TemperamentRelatively placid shoaling fish
Colour & FormTorpedo-shaped body with very elegant finnage
LifespanUp to 5 years
Adult size3 inches – Male larger than female
DietCarnivorous – eats Daphnia, Bloodworm, Tubifex worms and pellet food in the aquarium.
Aquarium size24 inches in length or greater
Compatible withMost other Tetras, Barbs, Danios, Guppies and other livebearers, dwarf cichlids, smaller Gouramis, catfish and loaches that live in fairly neutral, soft water
Avoid keeping withLarge and/or aggressive species in too small an aquarium
BreedingEasy if you put the fish in the right environment.
Water temp72 – 86 Fahrenheit
Water pH5.0 to 7.0
Water hardness (dGH or dH)2 to 10 dGH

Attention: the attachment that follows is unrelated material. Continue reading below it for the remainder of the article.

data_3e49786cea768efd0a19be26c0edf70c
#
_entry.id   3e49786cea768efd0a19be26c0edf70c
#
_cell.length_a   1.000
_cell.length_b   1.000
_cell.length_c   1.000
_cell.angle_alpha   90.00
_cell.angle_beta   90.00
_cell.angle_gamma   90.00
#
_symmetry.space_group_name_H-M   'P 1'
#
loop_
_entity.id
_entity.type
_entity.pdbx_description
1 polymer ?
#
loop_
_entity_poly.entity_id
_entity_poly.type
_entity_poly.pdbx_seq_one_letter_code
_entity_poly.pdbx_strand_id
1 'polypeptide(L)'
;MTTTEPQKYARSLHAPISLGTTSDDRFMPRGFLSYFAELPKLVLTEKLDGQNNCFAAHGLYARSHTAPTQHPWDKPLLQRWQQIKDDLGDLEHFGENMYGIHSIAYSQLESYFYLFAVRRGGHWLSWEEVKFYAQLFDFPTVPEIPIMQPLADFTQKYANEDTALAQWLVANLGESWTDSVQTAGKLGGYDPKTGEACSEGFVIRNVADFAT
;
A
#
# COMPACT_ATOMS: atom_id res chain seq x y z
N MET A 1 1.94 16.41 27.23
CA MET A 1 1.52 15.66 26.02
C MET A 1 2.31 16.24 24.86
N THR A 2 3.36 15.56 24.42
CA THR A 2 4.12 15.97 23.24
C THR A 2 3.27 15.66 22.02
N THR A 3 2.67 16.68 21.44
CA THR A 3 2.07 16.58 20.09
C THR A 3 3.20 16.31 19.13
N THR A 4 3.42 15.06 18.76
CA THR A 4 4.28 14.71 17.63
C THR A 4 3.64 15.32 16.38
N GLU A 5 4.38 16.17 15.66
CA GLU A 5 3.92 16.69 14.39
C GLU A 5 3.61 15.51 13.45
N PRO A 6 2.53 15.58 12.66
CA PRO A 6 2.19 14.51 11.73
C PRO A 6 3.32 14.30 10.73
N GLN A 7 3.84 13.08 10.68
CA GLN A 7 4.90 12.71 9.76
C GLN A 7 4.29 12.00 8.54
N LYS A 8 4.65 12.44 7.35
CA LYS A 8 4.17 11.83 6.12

Origins of Agassiz’s Dwarf Cichlid (Apistogramma agassizii)

Agassiz’s Dwarf Cichlid (Apistogramma agassizii) is found in the Amazon River basin, along Amazon-Solimões River from Peru through Brazil to the Capim River basin, in South America.

It is usually found in nature in slow-flowing streams, on the margins of larger rivers, in marshland, in ponds and also in lakes but seldom, if ever, in stagnant water.

Basic Characteristics of Agassiz’s Dwarf Cichlid (Apistogramma agassizii)

Agassiz’s Dwarf Cichlid (Apistogramma agassizii) will grow up to around 3 inches in the aquarium – the males will generally grow to be larger than the female.

The lifespan of Agassiz’s Dwarf Cichlid (Apistogramma agassizii) is around five years but this can vary enormously depending on tank conditions and general health.